There were many downed trees on this trail, I had to go through, over and under a lot of logs. There were signs with the reaper that read “you didn’t think this would be easy did you lol” and it wasn’t. But it was early in the race and I thought, not today man in the mask devoid of color. I pressed on until I came upon a road and found more people walking. At that point I decided since I had trained mostly on road that this road and any flat would be runnable despite my legs being in shock from that ascent/descent. I told myself if I jogged these, I could walk the steeper sections.
The road led to the first aid station. I didn’t stop since I had had a snack earlier on. It led to more trails that went along Cave Run Lake. The view was stunning. After some very intense weeks at work, I was overjoyed to be in the woods. The weather was perfect. At the 5 mile point, I paused to text my husband. He, my son and sister in law were planning to meet me at the finish. I told them I would keep him updated on my progress. It was also at that moment that I read that friends had sent me messages wishing me a good race. I sent emojis back not mentioning my tardiness. I was happy for cell service out there.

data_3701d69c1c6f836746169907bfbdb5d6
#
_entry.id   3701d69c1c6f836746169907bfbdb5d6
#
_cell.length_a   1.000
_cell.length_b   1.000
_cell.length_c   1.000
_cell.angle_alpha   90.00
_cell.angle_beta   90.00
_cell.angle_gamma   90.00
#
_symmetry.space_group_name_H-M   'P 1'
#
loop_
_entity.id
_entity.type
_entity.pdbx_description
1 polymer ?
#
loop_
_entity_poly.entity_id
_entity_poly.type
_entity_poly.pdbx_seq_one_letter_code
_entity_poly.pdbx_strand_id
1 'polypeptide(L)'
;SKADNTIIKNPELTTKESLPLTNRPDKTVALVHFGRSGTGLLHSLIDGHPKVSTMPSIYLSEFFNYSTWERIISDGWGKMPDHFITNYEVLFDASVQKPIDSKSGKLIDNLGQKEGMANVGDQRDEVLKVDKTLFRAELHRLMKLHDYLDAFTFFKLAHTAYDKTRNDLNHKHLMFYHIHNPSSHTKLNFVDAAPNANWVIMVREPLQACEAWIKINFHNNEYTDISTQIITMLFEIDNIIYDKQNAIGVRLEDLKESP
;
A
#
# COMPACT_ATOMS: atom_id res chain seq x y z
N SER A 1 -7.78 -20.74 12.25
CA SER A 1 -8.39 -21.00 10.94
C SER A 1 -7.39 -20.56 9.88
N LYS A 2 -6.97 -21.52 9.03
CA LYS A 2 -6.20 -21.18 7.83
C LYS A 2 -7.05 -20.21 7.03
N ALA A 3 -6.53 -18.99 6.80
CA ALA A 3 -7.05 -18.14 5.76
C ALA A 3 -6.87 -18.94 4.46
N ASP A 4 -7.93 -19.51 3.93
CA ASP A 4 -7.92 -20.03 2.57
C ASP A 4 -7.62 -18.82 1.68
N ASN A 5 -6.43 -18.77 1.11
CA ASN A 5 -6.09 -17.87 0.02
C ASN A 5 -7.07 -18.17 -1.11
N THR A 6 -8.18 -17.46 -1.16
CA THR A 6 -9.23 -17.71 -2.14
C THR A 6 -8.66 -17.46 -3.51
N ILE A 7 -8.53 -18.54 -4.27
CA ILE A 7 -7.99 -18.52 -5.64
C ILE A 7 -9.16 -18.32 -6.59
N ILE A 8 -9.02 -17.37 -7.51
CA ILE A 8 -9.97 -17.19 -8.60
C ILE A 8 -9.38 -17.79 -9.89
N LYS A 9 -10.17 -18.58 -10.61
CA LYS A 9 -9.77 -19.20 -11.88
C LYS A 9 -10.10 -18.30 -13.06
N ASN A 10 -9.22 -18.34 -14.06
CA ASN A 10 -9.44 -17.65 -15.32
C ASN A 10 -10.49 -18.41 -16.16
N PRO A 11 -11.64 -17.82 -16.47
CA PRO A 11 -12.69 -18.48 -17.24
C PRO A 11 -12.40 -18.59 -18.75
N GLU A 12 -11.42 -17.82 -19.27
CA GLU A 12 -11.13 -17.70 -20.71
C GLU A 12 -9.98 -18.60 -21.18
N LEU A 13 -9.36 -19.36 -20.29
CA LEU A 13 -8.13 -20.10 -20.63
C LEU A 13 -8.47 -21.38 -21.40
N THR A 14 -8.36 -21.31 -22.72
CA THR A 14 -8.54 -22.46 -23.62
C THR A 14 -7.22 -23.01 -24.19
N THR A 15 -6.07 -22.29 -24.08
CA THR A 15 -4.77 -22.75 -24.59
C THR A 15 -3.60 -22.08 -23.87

As I moved along, I met up with a couple of women that told me they were from Ohio. I told them I started late. They said they wished that were the case for them and said they were slow. I wished them luck and asked if I could pass. They moved aside politely and I pressed on. I told myself these moments in the forest were the “me” time I had been craving with work being manic. This was an active reset and I didn’t want it to end. After some gnarly turns I found my friend Bob. He told me he back tracked seeing signs on the trail that were in the opposite direction. He was afraid we were headed the wrong way given the recent course changes. We headed back until we found the ladies from Ohio. They thought the course was properly marked since they were told by volunteers that the race director was out the day before marking the course. I was not nervous about the race. In my hectic work weeks, I had not reviewed the course. I relied on volunteers, flags and ribbon leading the way. I had no doubts until that point. The three of us followed Bob up a hill and past the backwards slippery rocks sign to the 2nd aid station. I picked up an Oreo and a quarter of a peanut butter and jelly sandwich. I don’t normally buy Oreos and or would eat a pbj on white but those things were phenomenal. I also refilled my water bottles. I always have one water and one electrolyte beverage. They had sword at this aid station. I passed Bob at this point. I was running high on Oreo cookie. There was a downhill after the aid station and I took advantage of gravity to fly down the hill.  At some point I paused to text Angelo I had made it to the 10 mile mark. He wrote back and said it was faster than my first 5 miles. I then told him I was late to the start. This was probably nails to a chalkboard for him since he is always on time. I did not explain the choice between a BM and a late start. Since he is a runner I knew he would understand.  So I pressed on. I learned during my long runs that a consistent snacking helped me feel normal during long distances. I had honey stinger chews and a gel in addition to the waffles.